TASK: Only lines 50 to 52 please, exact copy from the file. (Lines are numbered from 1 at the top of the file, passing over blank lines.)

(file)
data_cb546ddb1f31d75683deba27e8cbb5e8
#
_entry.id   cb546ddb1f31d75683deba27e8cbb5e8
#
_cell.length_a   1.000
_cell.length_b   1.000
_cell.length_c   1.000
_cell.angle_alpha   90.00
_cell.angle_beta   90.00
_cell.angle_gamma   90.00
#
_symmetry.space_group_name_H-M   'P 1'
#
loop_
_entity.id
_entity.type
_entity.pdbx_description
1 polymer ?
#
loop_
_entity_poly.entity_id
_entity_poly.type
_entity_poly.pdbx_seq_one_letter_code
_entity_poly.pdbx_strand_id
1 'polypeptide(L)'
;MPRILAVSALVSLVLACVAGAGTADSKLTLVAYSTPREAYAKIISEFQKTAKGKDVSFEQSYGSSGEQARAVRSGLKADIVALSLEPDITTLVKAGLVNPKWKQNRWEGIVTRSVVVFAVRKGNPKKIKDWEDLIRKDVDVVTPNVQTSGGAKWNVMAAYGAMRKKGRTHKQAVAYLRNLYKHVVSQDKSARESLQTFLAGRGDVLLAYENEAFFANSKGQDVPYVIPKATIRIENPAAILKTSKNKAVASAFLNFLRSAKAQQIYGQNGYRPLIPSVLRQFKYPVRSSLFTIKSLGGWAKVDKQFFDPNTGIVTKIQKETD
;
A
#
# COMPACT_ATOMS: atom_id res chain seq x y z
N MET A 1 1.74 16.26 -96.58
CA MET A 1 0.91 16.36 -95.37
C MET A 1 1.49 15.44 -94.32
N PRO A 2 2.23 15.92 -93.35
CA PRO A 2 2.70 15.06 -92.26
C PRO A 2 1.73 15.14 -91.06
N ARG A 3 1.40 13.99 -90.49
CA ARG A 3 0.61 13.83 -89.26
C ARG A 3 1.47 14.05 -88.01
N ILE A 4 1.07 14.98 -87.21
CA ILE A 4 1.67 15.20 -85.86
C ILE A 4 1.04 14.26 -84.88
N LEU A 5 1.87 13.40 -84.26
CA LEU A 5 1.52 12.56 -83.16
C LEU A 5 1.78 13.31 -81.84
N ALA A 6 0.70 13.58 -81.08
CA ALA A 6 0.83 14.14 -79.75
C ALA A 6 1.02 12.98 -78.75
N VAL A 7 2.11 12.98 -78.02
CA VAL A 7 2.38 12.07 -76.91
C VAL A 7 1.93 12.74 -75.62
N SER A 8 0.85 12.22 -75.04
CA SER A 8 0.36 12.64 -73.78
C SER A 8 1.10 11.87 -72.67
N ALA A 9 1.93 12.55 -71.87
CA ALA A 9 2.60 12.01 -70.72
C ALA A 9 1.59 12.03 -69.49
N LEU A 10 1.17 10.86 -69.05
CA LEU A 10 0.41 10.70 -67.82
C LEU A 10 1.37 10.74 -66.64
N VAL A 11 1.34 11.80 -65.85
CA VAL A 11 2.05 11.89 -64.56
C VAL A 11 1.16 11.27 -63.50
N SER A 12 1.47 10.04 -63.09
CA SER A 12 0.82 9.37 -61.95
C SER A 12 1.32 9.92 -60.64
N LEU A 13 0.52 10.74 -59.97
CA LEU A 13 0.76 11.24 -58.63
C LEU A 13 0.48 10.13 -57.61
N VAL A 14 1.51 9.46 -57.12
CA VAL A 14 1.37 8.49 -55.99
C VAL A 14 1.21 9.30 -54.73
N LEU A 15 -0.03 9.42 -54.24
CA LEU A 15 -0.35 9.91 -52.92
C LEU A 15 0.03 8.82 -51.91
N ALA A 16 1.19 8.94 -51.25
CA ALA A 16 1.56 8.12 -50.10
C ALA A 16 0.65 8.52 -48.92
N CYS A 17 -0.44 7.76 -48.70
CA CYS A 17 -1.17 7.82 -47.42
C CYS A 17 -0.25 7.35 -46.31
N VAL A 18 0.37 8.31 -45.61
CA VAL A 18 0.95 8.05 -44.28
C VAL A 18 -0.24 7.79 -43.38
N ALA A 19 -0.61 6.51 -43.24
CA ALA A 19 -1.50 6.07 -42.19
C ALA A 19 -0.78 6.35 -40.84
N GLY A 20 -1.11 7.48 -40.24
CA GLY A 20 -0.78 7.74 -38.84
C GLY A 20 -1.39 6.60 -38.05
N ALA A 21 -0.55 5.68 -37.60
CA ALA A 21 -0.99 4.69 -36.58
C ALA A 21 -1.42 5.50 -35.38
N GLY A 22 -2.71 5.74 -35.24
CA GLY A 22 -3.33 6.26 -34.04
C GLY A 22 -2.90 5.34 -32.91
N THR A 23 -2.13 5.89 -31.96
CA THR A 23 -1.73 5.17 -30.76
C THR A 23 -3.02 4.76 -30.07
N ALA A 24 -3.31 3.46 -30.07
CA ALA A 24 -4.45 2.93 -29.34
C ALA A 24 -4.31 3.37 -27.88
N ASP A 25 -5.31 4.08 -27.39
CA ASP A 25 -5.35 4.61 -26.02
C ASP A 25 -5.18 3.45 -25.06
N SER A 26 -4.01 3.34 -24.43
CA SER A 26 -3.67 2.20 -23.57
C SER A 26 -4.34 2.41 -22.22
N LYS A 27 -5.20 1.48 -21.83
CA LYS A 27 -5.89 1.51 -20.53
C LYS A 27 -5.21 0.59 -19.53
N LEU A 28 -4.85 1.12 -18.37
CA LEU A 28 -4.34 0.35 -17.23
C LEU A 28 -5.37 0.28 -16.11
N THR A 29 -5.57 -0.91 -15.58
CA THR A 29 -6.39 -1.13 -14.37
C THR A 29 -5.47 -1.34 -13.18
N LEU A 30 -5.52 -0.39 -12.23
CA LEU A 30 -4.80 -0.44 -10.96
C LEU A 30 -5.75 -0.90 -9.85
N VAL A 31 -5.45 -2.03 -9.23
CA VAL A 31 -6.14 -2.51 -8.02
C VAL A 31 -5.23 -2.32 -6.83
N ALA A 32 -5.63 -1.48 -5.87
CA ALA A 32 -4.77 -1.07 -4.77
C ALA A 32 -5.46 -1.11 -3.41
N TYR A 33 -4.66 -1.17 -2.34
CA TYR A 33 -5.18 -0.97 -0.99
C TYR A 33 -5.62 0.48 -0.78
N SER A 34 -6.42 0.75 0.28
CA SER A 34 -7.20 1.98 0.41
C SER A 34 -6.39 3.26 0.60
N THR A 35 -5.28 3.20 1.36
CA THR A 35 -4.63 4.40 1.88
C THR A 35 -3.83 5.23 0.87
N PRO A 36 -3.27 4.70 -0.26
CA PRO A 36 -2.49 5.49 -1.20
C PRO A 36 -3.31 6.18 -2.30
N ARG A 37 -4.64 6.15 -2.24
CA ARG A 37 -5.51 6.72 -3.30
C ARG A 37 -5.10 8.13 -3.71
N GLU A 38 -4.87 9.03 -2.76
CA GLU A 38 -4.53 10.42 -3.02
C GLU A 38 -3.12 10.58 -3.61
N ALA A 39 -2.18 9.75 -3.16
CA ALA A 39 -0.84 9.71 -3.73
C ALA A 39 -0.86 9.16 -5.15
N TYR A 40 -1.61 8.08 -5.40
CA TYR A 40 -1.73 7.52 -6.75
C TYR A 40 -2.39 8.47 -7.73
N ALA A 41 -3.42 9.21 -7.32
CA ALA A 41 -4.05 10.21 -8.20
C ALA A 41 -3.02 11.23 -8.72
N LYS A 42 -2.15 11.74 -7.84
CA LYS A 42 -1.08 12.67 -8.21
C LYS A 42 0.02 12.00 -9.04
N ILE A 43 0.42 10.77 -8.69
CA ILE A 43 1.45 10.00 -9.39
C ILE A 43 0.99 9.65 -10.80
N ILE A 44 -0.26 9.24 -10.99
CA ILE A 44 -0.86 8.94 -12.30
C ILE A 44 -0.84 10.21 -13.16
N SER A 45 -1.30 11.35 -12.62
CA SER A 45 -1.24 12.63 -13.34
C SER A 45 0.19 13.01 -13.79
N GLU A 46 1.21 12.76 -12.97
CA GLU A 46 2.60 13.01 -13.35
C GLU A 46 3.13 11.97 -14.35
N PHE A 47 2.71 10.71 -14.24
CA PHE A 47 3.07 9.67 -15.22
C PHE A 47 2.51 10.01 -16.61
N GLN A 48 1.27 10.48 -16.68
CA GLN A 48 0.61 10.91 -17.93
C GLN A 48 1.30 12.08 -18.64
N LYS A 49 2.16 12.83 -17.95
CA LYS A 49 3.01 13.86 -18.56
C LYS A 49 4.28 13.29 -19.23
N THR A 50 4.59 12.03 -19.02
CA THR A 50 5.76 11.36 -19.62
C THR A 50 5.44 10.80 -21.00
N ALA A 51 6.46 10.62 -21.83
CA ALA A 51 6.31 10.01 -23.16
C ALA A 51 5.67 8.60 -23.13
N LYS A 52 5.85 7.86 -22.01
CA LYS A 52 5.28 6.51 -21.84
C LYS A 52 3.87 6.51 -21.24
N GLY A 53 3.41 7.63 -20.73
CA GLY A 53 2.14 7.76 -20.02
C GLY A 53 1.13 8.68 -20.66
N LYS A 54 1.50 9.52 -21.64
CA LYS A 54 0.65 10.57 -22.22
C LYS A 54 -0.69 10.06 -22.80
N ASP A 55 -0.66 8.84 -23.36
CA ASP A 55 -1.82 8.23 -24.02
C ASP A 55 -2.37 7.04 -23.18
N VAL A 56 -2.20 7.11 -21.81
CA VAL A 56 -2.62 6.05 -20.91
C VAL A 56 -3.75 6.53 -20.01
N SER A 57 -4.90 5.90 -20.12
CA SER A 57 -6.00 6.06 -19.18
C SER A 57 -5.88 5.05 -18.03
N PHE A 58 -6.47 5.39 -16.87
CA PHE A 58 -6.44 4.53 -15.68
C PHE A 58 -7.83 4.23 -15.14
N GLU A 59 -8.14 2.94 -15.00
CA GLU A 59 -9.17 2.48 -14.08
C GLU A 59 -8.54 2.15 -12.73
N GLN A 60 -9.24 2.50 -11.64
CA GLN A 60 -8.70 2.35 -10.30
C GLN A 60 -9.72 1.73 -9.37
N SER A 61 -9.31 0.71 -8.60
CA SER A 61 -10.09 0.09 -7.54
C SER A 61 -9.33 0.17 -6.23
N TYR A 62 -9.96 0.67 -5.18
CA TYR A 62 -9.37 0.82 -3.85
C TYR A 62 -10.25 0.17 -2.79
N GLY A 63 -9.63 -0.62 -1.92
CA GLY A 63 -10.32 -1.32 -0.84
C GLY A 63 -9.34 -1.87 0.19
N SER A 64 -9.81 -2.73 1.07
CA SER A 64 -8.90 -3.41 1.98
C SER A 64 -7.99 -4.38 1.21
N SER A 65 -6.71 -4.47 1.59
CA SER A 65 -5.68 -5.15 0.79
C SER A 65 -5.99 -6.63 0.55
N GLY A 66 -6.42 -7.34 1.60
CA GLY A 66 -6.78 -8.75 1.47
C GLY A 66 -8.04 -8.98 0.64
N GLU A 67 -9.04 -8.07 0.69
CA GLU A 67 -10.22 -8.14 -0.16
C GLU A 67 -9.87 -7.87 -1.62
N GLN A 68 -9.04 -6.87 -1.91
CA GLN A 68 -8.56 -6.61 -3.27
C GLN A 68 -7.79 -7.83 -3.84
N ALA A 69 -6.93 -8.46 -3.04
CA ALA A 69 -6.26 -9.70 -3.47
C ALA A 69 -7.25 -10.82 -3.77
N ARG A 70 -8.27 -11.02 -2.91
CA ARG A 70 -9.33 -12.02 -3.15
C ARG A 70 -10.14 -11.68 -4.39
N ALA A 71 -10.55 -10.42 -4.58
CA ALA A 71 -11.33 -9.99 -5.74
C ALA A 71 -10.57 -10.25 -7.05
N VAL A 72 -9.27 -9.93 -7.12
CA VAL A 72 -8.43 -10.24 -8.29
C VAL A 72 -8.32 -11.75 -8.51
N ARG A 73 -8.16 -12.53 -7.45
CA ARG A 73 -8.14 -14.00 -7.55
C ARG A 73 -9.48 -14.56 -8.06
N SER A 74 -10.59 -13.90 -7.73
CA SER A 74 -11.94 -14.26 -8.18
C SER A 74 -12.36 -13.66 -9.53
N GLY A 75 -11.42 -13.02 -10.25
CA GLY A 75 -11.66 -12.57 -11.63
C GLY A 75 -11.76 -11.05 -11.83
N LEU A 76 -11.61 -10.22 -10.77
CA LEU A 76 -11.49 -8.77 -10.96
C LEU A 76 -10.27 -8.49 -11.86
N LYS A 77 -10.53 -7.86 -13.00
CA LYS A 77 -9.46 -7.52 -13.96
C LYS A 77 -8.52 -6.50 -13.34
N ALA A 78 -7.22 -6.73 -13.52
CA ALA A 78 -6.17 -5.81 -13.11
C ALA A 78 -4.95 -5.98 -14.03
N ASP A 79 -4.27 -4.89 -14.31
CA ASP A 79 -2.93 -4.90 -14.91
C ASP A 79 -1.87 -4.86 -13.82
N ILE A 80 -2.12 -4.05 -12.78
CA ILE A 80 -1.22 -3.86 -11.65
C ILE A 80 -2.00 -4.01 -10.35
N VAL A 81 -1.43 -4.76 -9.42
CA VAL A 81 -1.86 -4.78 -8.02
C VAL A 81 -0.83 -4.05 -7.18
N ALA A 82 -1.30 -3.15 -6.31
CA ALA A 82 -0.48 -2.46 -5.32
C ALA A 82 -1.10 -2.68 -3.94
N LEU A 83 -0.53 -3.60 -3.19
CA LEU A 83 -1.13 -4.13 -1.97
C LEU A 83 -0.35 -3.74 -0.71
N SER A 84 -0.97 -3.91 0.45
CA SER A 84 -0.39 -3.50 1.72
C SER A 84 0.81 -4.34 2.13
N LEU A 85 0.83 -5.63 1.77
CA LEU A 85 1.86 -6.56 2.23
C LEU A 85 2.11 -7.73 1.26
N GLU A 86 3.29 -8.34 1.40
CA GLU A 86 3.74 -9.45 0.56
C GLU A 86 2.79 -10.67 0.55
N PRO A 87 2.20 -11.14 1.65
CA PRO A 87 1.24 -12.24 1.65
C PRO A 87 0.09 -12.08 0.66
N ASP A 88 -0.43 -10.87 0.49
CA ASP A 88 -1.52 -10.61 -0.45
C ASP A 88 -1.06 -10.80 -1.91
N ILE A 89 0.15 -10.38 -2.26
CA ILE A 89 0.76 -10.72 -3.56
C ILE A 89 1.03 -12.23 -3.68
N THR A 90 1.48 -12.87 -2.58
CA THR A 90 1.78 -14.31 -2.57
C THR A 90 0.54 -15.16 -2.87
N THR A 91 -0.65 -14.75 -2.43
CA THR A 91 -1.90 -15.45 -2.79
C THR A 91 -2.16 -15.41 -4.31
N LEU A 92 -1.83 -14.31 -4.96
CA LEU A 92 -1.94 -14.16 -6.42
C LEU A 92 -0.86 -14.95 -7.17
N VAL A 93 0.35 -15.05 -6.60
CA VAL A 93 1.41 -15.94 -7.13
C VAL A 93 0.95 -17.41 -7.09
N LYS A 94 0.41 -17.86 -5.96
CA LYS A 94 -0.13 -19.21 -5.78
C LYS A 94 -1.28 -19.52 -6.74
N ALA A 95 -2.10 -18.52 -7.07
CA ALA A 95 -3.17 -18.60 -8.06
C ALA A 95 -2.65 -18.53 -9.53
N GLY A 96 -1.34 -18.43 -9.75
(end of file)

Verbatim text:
CA VAL A 7 2.38 12.07 -76.91
C VAL A 7 1.93 12.74 -75.62
N SER A 8 0.85 12.22 -75.04